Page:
In the busy world of today, it is not often that we have the time to stop and think about the little details that surround us.
We tend to rush past historic sites without even noticing them, rely on technology without ever stopping to think about how it works and how much it has changed our world.
There are things so common in our lives that it is hard to imagine that they have their own history, a collection of stories.
Furniture is an integral part of our everyday lives, in the workplace, cafés and restaurants and in our homes. The common forms, shapes and materials hint at the existence of some shared traits of contemporary furniture which often goes unnoticed.
But what is the story behind them? What shaped the furniture we all know and love today?
The Early History of Furniture
Many archaeologists and historians have argued that the practice of using suitable natural objects as rudimentary furniture pieces is probably as old as the human civilization, but there is concrete archaeological evidence proving that people were producing simple chairs, stools and tables as early as third millennium BC.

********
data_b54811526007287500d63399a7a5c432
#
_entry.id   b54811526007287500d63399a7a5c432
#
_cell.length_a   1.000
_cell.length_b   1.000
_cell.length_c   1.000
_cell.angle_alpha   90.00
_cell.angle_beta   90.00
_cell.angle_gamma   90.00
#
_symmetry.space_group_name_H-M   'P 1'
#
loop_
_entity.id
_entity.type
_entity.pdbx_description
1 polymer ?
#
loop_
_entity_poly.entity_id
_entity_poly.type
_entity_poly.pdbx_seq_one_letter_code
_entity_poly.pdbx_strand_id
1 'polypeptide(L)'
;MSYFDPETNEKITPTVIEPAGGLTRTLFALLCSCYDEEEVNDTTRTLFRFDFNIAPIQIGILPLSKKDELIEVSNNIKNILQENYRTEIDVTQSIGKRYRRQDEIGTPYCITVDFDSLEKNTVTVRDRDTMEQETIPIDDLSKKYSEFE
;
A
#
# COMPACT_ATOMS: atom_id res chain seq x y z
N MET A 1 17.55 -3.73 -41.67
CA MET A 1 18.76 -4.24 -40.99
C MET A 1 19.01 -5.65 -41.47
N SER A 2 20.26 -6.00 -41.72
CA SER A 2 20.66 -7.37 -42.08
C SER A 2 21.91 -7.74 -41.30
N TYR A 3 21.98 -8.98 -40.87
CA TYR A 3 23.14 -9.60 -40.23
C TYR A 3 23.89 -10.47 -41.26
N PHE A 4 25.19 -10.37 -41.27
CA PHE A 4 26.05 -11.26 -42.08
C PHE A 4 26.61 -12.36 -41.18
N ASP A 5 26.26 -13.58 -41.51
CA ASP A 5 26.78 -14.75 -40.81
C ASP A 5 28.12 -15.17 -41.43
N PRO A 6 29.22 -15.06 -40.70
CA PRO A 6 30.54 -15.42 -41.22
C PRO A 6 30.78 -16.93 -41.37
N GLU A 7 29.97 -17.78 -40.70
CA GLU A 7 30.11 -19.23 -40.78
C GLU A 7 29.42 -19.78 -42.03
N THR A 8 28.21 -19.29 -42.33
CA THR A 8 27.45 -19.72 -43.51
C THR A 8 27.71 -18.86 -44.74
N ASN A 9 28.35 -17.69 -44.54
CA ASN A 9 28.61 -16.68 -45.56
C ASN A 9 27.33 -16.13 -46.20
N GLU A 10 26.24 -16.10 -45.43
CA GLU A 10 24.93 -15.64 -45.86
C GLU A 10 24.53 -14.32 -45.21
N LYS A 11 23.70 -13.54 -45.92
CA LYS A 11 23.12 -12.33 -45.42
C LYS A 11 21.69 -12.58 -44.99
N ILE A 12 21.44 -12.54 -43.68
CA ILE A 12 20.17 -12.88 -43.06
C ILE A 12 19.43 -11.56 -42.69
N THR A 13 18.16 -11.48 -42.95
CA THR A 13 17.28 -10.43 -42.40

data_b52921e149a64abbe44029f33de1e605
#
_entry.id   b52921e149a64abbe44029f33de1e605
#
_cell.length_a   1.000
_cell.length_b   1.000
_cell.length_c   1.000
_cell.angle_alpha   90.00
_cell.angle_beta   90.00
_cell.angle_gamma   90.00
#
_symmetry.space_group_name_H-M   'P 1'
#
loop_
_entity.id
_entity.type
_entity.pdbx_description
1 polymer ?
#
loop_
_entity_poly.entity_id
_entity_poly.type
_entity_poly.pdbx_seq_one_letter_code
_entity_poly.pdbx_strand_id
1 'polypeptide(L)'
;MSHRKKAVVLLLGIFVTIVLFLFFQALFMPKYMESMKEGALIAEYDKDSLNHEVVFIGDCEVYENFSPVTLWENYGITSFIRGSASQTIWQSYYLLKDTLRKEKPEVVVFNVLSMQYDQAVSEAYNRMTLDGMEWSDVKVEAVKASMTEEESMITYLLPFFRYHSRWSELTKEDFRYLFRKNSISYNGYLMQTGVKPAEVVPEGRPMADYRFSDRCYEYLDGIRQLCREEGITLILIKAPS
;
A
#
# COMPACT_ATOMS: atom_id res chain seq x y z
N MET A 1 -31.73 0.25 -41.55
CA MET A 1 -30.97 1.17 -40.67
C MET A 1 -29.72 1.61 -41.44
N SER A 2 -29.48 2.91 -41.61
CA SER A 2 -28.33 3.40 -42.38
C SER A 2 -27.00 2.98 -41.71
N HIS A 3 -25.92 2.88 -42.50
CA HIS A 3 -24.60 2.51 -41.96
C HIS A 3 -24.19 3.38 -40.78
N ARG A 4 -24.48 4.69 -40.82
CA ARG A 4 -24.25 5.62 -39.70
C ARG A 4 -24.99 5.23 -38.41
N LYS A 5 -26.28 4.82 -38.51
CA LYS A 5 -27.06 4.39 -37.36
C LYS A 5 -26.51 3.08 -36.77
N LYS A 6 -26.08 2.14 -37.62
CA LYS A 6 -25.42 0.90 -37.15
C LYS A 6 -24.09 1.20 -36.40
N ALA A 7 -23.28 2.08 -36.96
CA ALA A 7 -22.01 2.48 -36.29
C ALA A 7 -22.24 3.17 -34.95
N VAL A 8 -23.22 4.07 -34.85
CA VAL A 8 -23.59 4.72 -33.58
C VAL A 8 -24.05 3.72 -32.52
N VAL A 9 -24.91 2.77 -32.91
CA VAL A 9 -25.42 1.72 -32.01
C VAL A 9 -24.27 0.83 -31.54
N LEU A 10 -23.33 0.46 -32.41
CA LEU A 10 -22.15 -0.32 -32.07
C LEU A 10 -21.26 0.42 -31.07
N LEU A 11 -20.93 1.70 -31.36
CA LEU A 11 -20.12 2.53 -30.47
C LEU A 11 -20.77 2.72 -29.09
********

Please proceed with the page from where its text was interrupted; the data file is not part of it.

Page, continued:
After the Renaissance
The early Middle Ages are marked by a somewhat unexpected lack of evidence of furniture usage, in a striking contrast to antiquity.
Despite this, there are certain historical documents which seem to show that the core design ideas remained the same as in the previous era, with elaborated pieces, simple and rudimentary by modern standards, being reserved for the nobility and clergy, and simpler ones, such as stools, for common folk.
From Bauhaus to Modernism
After the Baroque age, Europe rushed through different artistic and stylistic movements such as Rococo, Neoclassicism and Art Nouveau which all left its mark on the history of furniture design in one way or another.
However, it was the Bauhaus movement that originated in Germany during the first decade of the 20th century that played the most crucial role. Its unparalleled influence stemmed from the idea of creating “a total work of art” and bringing all the art forms together into one.
This line of thought allowed Bauhaus to affect a vast variety of different creative domains, including applied arts, architecture and furniture design.